Generations of photographers have been taught to use f/8 for sharpest results. Andy Westlake investigates whether this is still a good rule
I’m pretty sure most photographers will have heard the phrase ‘f/8 and be there’. It’s long been considered a handy rule of thumb for getting the sharpest results from your lenses. Shoot at wider apertures and you risk getting softer images, due to blurring from lens aberrations and, perhaps, inadequate depth of field. Stop down further and your images will get progressively softer due to diffraction, and perhaps also suffer from camera shake if you try to handhold at too-slow shutter speeds. In general, when shooting 35mm film, f/8 often represents a happy medium between these various effects.
Equally, keen students of photography will likely be aware of the ‘Group f/64’ of photographers active in California in the 1930s, of whom Ansel Adams is perhaps the best-known member. As their name implies, they expounded stopping their lenses down to f/64 to get the sharpest, most detailed results. How can we reconcile these two apparently contradictory principles?
The answer lies in film formats. Adams and his associates were using large-format cameras that produced negatives of up to 10x8in. It turns out that due to the laws of optics, the larger the film format, the smaller the aperture required to achieve any given depth of field. But the flip side is that diffraction blurring has a weaker impact on image sharpness on larger formats, too. So while large-format photographers need to use small apertures like f/64 to gain sufficient front-to-back sharpness, they can get away with it without excessive blurring of their images, too.
In fact, when you do the calculations, the two effects go precisely hand in hand. If you double the dimensions of the film or image sensor, you have to double the f-number to get the same depth of field. At this point you’ll also get exactly the same degree of diffraction blurring, when looking at the image as a whole.
Of course, this is all very well, but you may be wondering what relevance it has today. Well, with the proliferation of different sensor sizes in digital cameras, it is more important than ever, as each has a different optimum aperture setting.
Sensor size and aperture selection
If you use cameras with different size sensors – perhaps a 1-inch sensor compact, a Micro Four Thirds mirrorless model and a full-frame DSLR – it’s important to understand how best to set the aperture on each. For this, I’m going to introduce an important concept of equivalent apertures. This is directly analogous to the familiar idea of equivalent focal lengths, which helps us to visualise the relationship between focal length, sensor size and angle of view. In a similar fashion, the idea of equivalent apertures helps us understand how to get the same depth of field and diffraction blurring on different sensor formats.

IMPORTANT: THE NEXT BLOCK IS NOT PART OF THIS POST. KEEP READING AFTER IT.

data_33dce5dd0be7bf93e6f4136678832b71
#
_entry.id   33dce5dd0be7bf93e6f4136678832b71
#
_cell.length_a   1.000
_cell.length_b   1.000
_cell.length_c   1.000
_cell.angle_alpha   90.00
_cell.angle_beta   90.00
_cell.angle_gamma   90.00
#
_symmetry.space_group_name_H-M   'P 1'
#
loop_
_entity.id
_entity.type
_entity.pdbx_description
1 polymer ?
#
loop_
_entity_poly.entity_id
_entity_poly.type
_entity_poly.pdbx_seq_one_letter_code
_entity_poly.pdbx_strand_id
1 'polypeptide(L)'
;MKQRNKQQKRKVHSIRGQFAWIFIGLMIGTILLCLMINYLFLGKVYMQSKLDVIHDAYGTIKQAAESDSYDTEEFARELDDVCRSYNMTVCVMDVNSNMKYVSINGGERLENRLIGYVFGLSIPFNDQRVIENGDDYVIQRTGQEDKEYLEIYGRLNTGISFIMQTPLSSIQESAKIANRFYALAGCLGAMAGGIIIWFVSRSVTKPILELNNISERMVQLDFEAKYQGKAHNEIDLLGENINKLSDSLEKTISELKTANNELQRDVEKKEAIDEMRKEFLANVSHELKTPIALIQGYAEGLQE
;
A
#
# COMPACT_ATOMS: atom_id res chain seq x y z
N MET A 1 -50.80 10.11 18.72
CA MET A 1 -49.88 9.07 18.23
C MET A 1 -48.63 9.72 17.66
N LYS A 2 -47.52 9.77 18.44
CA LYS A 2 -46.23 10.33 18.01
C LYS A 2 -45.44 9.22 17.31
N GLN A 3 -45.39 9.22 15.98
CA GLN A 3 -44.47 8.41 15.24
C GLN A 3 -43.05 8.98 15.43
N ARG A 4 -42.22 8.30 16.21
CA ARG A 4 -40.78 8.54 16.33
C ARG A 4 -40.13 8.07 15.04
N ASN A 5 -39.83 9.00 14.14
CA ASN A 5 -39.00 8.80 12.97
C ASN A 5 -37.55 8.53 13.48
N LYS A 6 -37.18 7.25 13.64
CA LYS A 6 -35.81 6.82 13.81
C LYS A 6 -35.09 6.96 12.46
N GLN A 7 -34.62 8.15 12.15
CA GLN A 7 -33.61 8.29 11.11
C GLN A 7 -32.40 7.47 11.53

The basic principle here is that for any given angle of view, the depth of field and diffraction blurring is determined mostly by the size of the lens’s entrance pupil – i.e. the diameter of the aperture as seen from the front of the lens. This is what the f-number refers to. With a 200mm lens at f/8, for example, the entrance pupil is 200mm divided by 8, or 25mm.
Let’s imagine that we want to replicate the pictorial effect of using a 200mm lens at f/8 on a full-frame camera, but with a camera that has a different sized sensor. For the sake of simplicity I’m going to use Micro Four Thirds as an example, because the ‘focal length multiplier’ or ‘crop factor’ is 2x, which makes the maths very easy. To get the same angle of view, we need to use a 100mm lens, and to get a 25mm entrance pupil, we need to set an aperture of 100mm divided by 25mm, which equals f/4. So, just as a 100mm lens on micro four thirds is equivalent to 200mm on full frame in terms of angle of view, f/4 on micro four thirds is equivalent to f/8 on full frame in terms of depth of field and diffraction blurring. From this it follows that, ideally, we should be setting the aperture to f/4, or thereabouts, on micro four thirds, most of the time.
Now at this point you might be wondering about those optical aberrations we were worried about earlier. Fortunately, it turns out that lenses designed to cover a smaller sensor size can usually be made with fewer aberrations at any given aperture.
It should be easy to see from this example that just as equivalent focal lengths are related by the sensors’ crop factors, so are equivalent apertures. It’s therefore simple to establish a set of apertures equivalent to f/8 on full frame for the most commonly used sensor sizes. For APS-C (1.5x crop) it’s f/5.6; for micro four thirds (2x crop) it’s f/4; and for 1in (2.7x crop) it’s f/3. Equally, if we consider f/16 to be the smallest aperture we’re happy to use on full frame before diffraction blurring becomes completely intolerable, we should limit ourselves to f/11 on APS-C, f/8 on Micro Four Thirds and f/6.3 on 1-inch sensor cameras.
Modern lenses are sharper
Another point is that modern lenses are better than those from 10 or 20 years ago. They’re much sharper and so can be used at larger apertures, while still giving sharp pictures. The shallow depth of field at larger apertures can still be a problem but the latest autofocus systems are more capable, while electronic live view permits accurate manual focusing.
If you buy a camera with a 1-inch or Four Thirds sensor, you’re best off using larger apertures than you might be used to with full frame, at least in terms of sharpness. Apply this principle and you’ll be well on the way to getting the best from your cameras.